East Eats West: Writing in Two Hemispheres
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There's a moment from many years ago that remains indelible on my mind. I don’t remember much on our way to Waterloo, except that the countryside was streaked and blurred, light green over darker green, all under a persistent gray sky.
Father drove. My older sister sat next to him and navigated, a map on her lap. I was 17 and pining to be back home with my first love, as I sat behind with Mother, who complained of a mild headache and wondered out loud why we needed to find this distant battlefield, and why we couldn’t go freshen up at our hotel after having just arrived in Belgium.
“It would be dark by the time we got to Waterloo had we gone to the hotel!” Father snapped. I didn’t have to turn to know Mother was rolling her eyes. If she had a choice she would not have been stuck in the backseat as we searched for some pasture where Napoleon was defeated long ago.
I thought I saw a sign in French. I said so to Father. Except it took me five minutes to do this. He cursed, calling me names in French. I responded in French, rather rudely, which surprised him, since I rarely spoke the language after we came to America.
I felt terrible afterward, and the air in the car was tense. I remember thinking, were we still in the war and I his subordinate. Father, once a three-star general in the South Vietnamese army, no doubt would have me confined to the brig for whatever it was that I said.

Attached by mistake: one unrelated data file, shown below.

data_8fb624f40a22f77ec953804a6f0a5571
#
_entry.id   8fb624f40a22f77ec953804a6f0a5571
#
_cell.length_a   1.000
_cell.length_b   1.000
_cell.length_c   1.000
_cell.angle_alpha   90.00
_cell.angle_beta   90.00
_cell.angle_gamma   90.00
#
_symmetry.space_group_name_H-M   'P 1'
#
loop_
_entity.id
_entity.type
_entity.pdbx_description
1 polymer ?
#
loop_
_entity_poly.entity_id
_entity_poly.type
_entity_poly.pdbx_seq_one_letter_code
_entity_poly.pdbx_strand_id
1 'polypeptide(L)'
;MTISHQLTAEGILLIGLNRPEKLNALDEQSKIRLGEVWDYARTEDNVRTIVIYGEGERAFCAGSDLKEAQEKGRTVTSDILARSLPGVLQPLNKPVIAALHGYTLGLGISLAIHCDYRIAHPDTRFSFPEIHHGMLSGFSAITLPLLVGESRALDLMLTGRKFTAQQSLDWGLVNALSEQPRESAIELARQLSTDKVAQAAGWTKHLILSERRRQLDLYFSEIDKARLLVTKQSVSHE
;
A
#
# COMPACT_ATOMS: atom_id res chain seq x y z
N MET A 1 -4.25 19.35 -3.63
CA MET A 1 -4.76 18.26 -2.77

On Vacation and Quarreling--American Style
But it was a half-dozen years since the Vietnam War ended, and we’d already turned into an American family on a European vacation, complete with a sulky teenager stuck in the backseat and his responsible but equally sullen sister stuck in front, while their quarreling parents kept at it.
We finally stopped and asked for directions. Father drove frantically after that. We arrived at Waterloo at last—and it was still bright out when he, my sister and I rushed up the windswept knoll that overlooked the battlefield. Mother declined the climb and went to the shop to buy souvenirs.
As we climbed, Father could barely hide his excitement. When we finally stood on top, almost out of breath, he began to narrate the story of the old battle. He pointed wildly: where Napoleon's army stood, which direction the Prussian soldiers came from, and how the Duke of Wellington arrived with his Anglo-Allied forces to turn the tide, defeating Father's favorite military tactician and ultimately exiling him to St. Helena, where he died a few years later.
“It rained before the battle,” he was saying. “It delayed Napoleon, you see. He wanted the ground to dry out a little before the attack.” Wellington's army was positioned on Mt. St. Jean but they withstood repeated attacks. By nightfall they counterattacked and drove the French from the field. Then the Prussians broke through Napoleon's right flank as his army was pulling back. There were heavy losses on all sides.
I already knew the story. I also knew that Father was, in part, trying to make up for cursing at me by telling the old story. It occurred to me later that never once had Father told any of his children a fairy tale, and that most likely he remembered none. But this story of a long-ago battle he had told many times, turning our dining room table into the battlefield, our spoons and chopsticks into battalions, bowls into hills. The Duke of Wellington was drunk. Napoleon was not. But there was nothing he could do, was there, against fate?